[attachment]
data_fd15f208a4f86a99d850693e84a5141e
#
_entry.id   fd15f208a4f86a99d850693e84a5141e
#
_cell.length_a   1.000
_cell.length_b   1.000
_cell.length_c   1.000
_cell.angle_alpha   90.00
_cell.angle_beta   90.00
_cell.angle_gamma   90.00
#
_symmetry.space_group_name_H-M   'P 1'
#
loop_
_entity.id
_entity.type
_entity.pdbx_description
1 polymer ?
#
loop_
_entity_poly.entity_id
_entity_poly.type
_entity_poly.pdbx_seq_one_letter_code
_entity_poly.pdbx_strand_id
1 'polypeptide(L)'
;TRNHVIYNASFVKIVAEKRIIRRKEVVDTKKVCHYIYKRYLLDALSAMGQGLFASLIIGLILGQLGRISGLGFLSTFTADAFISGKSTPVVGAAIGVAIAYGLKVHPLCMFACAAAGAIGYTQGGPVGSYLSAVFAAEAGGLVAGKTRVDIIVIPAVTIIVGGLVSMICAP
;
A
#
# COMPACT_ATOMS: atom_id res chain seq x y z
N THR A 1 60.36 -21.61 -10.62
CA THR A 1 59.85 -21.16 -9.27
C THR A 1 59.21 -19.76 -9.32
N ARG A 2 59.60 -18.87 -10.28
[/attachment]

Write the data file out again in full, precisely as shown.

data_fd15f208a4f86a99d850693e84a5141e
#
_entry.id   fd15f208a4f86a99d850693e84a5141e
#
_cell.length_a   1.000
_cell.length_b   1.000
_cell.length_c   1.000
_cell.angle_alpha   90.00
_cell.angle_beta   90.00
_cell.angle_gamma   90.00
#
_symmetry.space_group_name_H-M   'P 1'
#
loop_
_entity.id
_entity.type
_entity.pdbx_description
1 polymer ?
#
loop_
_entity_poly.entity_id
_entity_poly.type
_entity_poly.pdbx_seq_one_letter_code
_entity_poly.pdbx_strand_id
1 'polypeptide(L)'
;TRNHVIYNASFVKIVAEKRIIRRKEVVDTKKVCHYIYKRYLLDALSAMGQGLFASLIIGLILGQLGRISGLGFLSTFTADAFISGKSTPVVGAAIGVAIAYGLKVHPLCMFACAAAGAIGYTQGGPVGSYLSAVFAAEAGGLVAGKTRVDIIVIPAVTIIVGGLVSMICAP
;
A
#
# COMPACT_ATOMS: atom_id res chain seq x y z
N THR A 1 60.36 -21.61 -10.62
CA THR A 1 59.85 -21.16 -9.27
C THR A 1 59.21 -19.76 -9.32
N ARG A 2 59.60 -18.87 -10.28